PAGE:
• ITVI.USA
    15,487.730
    -50.360
    -0.3%
  • OTRI.USA
    25.300
    0.130
    0.5%
  • OTVI.USA
    15,446.060
    -51.850
    -0.3%
  • TLT.USA
    2.720
    0.000
    0%
  • TSTOPVRPM.ATLPHL
    2.550
    -0.030
    -1.2%
  • TSTOPVRPM.CHIATL
    3.030
    -0.080
    -2.6%
  • TSTOPVRPM.DALLAX
    1.450
    0.150
    11.5%
  • TSTOPVRPM.LAXDAL
    2.910
    -0.030
    -1%
  • TSTOPVRPM.PHLCHI
    1.700
    -0.040
    -2.3%
  • TSTOPVRPM.LAXSEA
    3.020
    -0.010
    -0.3%
  • WAIT.USA
    120.000
    0.000
    0%
  • ITVI.USA
    15,487.730
    -50.360
    -0.3%
  • OTRI.USA
    25.300
    0.130
    0.5%
  • OTVI.USA
    15,446.060
    -51.850
    -0.3%
  • TLT.USA
    2.720
    0.000
    0%
  • TSTOPVRPM.ATLPHL
    2.550
    -0.030
    -1.2%
  • TSTOPVRPM.CHIATL
    3.030
    -0.080
    -2.6%
  • TSTOPVRPM.DALLAX
    1.450
    0.150
    11.5%
  • TSTOPVRPM.LAXDAL
    2.910
    -0.030
    -1%
  • TSTOPVRPM.PHLCHI
    1.700
    -0.040
    -2.3%
  • TSTOPVRPM.LAXSEA
    3.020
    -0.010
    -0.3%
  • WAIT.USA
    120.000
    0.000
    0%
NewsTrucking

Food shippers adapt to volatile market

In partnership with Redwood Logistics, FreightWaves researchers have detailed the findings of a survey asking shippers of all sizes to gauge how the pandemic has altered their expectations around shipping costs, their retail versus e-commerce business mix, sales growth and outlook for the future. The results of the study were published as part of a white paper, Volatility in Food Shipping.

As coronavirus cases began to soar nationwide in March, food shippers were some of the first in the transportation industry to be affected by the pandemic as demand for consumer packaged goods (CPG), beverages and food of all varieties skyrocketed. This sparked a sense of urgency among consumers to stockpile food and paper goods, resulting in grocery stores employing quotas to combat depleting volumes. Panic buying, quarantine measures and supply chain disruptions due to the virus’ spread cumulatively spurred wild demand swings.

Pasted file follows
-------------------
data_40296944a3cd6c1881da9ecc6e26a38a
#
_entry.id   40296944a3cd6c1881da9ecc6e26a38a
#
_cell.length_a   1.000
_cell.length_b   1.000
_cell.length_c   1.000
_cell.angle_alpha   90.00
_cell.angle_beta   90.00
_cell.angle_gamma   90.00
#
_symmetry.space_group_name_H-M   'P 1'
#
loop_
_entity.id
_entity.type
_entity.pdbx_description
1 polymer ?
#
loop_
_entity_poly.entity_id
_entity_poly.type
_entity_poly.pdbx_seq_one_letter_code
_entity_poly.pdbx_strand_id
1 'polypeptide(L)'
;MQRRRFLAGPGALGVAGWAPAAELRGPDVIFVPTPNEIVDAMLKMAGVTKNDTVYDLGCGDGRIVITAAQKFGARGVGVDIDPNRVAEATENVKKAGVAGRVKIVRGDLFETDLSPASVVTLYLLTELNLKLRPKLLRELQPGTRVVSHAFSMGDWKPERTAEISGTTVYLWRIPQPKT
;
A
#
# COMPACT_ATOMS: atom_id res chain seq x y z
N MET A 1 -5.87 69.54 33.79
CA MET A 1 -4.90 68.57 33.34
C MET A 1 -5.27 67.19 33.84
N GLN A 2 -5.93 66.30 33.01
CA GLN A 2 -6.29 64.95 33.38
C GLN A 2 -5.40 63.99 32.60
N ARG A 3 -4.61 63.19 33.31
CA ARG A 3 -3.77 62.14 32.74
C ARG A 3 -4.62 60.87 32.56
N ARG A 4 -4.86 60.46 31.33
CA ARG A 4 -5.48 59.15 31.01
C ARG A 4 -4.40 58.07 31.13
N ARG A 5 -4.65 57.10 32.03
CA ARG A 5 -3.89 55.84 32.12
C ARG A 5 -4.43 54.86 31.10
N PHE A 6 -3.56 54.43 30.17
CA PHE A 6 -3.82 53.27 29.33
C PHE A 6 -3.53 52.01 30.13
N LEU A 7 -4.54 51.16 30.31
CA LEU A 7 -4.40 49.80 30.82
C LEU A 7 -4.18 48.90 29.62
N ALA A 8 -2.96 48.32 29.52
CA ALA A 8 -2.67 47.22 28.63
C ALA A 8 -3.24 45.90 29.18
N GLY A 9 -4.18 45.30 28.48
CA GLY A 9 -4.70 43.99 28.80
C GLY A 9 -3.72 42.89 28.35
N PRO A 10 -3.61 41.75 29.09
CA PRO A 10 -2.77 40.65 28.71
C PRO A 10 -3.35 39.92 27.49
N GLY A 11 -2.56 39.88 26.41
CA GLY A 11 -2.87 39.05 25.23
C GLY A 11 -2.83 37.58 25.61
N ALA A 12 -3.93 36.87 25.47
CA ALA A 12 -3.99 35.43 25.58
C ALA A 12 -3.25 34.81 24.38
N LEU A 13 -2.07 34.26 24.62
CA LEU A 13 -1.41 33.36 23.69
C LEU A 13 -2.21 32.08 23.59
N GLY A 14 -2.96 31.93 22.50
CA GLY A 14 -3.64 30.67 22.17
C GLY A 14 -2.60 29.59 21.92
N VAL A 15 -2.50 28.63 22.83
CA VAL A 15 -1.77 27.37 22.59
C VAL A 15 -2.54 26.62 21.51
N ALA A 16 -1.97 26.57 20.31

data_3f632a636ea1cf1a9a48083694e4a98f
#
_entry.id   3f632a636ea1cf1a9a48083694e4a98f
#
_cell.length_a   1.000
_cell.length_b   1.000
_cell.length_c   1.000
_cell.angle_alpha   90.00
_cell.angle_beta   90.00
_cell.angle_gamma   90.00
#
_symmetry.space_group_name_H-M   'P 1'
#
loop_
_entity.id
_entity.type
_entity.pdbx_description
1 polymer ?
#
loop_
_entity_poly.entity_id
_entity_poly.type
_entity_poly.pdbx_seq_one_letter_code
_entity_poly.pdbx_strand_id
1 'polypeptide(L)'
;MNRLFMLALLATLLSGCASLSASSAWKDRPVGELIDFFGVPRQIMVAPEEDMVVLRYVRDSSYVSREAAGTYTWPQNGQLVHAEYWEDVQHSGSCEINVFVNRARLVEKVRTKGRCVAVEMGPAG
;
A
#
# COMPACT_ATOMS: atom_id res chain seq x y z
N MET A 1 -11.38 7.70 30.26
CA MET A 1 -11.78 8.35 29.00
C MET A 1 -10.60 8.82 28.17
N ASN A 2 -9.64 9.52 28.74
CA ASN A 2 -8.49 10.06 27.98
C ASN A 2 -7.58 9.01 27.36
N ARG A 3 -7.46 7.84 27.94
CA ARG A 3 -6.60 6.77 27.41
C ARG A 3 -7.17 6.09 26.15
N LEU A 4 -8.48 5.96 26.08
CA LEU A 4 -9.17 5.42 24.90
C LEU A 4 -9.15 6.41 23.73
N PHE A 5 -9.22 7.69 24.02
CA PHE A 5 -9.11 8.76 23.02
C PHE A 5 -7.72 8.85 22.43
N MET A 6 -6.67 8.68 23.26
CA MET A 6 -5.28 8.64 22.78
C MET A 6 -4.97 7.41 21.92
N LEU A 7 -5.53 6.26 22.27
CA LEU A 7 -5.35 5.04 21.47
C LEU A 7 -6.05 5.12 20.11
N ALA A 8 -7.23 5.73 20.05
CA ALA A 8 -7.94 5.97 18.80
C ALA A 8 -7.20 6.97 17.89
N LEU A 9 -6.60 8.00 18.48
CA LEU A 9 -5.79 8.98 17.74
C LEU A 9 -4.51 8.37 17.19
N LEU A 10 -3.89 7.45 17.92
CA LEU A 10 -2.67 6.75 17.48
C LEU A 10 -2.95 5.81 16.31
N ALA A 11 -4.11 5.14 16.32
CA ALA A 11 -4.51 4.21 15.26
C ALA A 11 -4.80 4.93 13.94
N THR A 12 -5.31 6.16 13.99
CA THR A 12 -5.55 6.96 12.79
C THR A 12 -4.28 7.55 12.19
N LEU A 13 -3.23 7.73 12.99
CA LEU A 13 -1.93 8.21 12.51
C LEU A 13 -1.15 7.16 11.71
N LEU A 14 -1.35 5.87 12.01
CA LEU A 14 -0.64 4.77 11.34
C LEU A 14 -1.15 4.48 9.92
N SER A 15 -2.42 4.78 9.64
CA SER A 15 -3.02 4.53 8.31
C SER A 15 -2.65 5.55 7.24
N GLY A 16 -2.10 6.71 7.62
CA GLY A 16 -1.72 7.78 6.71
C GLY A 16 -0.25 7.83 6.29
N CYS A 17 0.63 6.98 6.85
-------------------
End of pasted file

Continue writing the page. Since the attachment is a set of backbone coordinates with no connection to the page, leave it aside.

FreightWaves’ Outbound Tender Volume Index (OTVI) recorded a 30% rise in truckload tender requests in just a matter of weeks. But the panic-buying spree didn’t last too long; within three weeks of OTVI nearly touching 13,000, it fell to 8,500 before gradually returning to normal levels. Shippers especially felt the heat from refrigerated carriers as rejections for contracted reefer tenders reached nearly 30% in late March, forcing many food shippers to settle for higher spot prices during this period.

However, the roller-coaster rise and fall in demand became the least of everyone’s concerns as the virus’ threat materialized when more than a dozen meat processing plants and packaged food companies reported workplace coronavirus outbreaks. The Tyson Fresh Meat factory in Waterloo, Iowa, shut down after 180 workers contracted COVID-19, resulting in the death of an employee. According to FreightWaves, the closure of the factory took away 4% of the nation’s pork production.

Although the rush to stockpile grocery items has since subsided, volumes remain strong as restaurants begin to reopen and restrictions are eased. But how long will demand stay strong? And what are the market trends heading into next year?

According to FreightWaves’ survey, most shippers believe that the surge in e-commerce sales is here to stay. The white paper reports that retail spending has been increasing 73% year-over-year (y/y) since March despite restaurants and brick-and-mortar stores gradually reopening. Shippers also expect higher shipping costs going into 2021 if demand remains lofty.

With OTVI currently up 25% y/y, prolonged elevated spot rates could result in tougher contract negotiations. Although FreightWaves analysts expect demand to taper off to an extent, they do suggest shippers prepare themselves for a scenario in which rates are pushed up into the next cycle.

The rest of the market review, outlook and food shipper survey analysis can be found in the  FreightWaves and Redwood Logistics white paper. Click here to view the rest of the findings.

Tags

Jack Glenn

Jack Glenn is an Editorial Associate for FreightWaves and lives in Chattanooga, TN. He is a recent graduate of the University of Georgia Terry College of Business where he earned a degree in Marketing.
Close